Kongu kind of care
Raised on a recipe of traditional tastes and steadfast devotion to service and hospitality, K Murthy and K Arumugam narrate the story behind Junior Kuppanna’s success
“That’s the thing about namma ooru samayal; it fills the stomach and soul of the ones who feed and the ones who relish it. As hoteliers, true happiness and satisfaction for us come from seeing our patrons enjoy a hearty meal,” share K Murthy and K Arumugam, co-founders of Junior Kuppanna, while treating us to an ilai sappadu with Kongu staples at their flagship restaurant in Nungambakkam.
As we devour their signature seeraga samba biryani and Pallipalayam chicken, ample portions of their other underrated specialties such as Madurai mutton kuzhambu, kol a urundai, peri peri chicken, vanjaram fish fry, pichi potta naattu kozhi and prawn egg fry are served. “See, people need variety; so we have to keep reinventing or it’s hard to survive the cut-throat competition.
Our dream is to present and preserve Kongu cuisine in the most authentic way,” assures Murthy. For a brand that has established a strong foothold in Tamil Nadu with over 48 outlets — with the latest one on TTK Road in Chennai — Junior Kuppanna has come a long way since its inception 60 years ago. But, Murthy is not one to let this success go to his head and that reflects in the eatery’s promising backstory, filled with struggles and hope.
Rooting for regional flavours
Tracing its humble beginnings since the 1960s, Murthy recalls, “As a 14-year-old, my father Kuppusamy shifted from Coimbatore to Erode in search of a livelihood. He worked as a table cleaner for 10 years at hotel Selva Vilas near Erode railway station and climbed the ladder to become a manager. After his marriage in 1958, he set up a small eatery with 12 seats. As customers started trickling in and savouring the delicacies, word spread about his simple yet delicious food . Later, Tamil icons like Kamar a j , MGR, Sivaji, Kalaignar and Jayalalithaa, to name a few, became fans of his cooking. By 1977, he moved into his own building.”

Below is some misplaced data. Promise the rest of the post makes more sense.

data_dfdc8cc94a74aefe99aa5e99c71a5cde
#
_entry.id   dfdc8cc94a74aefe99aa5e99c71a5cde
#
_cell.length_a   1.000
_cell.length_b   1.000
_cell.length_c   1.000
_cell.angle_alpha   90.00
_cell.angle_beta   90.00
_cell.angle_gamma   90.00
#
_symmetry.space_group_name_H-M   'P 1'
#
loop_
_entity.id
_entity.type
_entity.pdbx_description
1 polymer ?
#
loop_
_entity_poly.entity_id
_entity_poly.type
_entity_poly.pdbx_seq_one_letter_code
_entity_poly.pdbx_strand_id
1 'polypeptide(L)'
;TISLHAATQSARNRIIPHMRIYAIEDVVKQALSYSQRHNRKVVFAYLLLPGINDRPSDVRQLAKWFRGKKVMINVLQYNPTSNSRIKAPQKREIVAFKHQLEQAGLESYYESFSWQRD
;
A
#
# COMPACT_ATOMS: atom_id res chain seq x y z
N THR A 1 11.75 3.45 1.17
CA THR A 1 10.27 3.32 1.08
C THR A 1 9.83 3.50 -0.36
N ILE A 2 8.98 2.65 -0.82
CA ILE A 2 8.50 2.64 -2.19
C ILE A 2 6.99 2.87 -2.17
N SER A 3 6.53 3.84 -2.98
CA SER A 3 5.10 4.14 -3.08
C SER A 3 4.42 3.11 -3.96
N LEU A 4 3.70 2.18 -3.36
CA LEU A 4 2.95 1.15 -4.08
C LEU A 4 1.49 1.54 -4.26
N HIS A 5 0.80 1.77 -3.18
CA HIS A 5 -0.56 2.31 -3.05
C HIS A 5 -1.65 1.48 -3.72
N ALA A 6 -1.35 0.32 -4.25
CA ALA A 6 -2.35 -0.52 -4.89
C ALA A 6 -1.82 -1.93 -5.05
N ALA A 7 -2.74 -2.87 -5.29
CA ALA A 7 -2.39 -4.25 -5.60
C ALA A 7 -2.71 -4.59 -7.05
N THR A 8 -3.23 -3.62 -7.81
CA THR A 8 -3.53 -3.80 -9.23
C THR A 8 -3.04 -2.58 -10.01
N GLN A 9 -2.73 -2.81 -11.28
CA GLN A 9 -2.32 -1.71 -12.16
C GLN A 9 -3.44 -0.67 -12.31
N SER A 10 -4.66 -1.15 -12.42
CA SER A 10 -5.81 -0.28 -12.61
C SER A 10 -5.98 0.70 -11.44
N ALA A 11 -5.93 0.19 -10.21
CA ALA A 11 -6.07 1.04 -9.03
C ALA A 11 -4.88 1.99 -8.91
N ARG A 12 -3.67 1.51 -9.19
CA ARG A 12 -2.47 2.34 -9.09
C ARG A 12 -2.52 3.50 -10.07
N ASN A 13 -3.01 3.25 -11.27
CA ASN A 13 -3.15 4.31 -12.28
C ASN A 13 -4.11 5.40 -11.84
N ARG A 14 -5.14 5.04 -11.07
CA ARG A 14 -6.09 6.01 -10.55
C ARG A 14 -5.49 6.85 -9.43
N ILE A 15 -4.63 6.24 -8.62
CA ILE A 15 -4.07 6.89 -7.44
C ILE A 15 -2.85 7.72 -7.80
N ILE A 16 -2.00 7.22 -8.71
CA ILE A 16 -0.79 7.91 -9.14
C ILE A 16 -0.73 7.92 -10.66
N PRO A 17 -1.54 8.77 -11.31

By 1983, the first outlet of Junior Kuppanna came into being in Erode and it was run by Murthy and his brother. “Those days, people in the hotel business were looked down upon and were not considered prospective grooms. I began my journey as a parotta master and eventually learned the other aspects of running a restaurant. In 2009, we partnered with Arumugam and opened the first branch in Coimbatore. We developed our business model and expanded. It’s been over a decade since we set foot in Chennai and there has been no looking back,” he beams.
Junior Kuppanna has expanded its presence in foreign countries like Singapore and the Netherlands. Plans are in the pipeline to launch branches in the US, the UK and Dubai as well. Despite the boom in the restaurant industry, we ask what really sets them apart and the owner is quick to say that the secret lies in the consistency in taste and quality. “While the branding and administration have evolved, the recipes are the same old. The homemade and hand-pound masalas are special. Until 1995, we followed amma’s recipes and later standardised the quantity to maintain consistency across outlets. To date, the women of the household run a masala factory and 36 women work there. We don’t have the concept of a chef; everyone knows how to make everything — from the simplest of rasams and poriyals to biryani. Every half an hour, a batch of biryani is prepared.”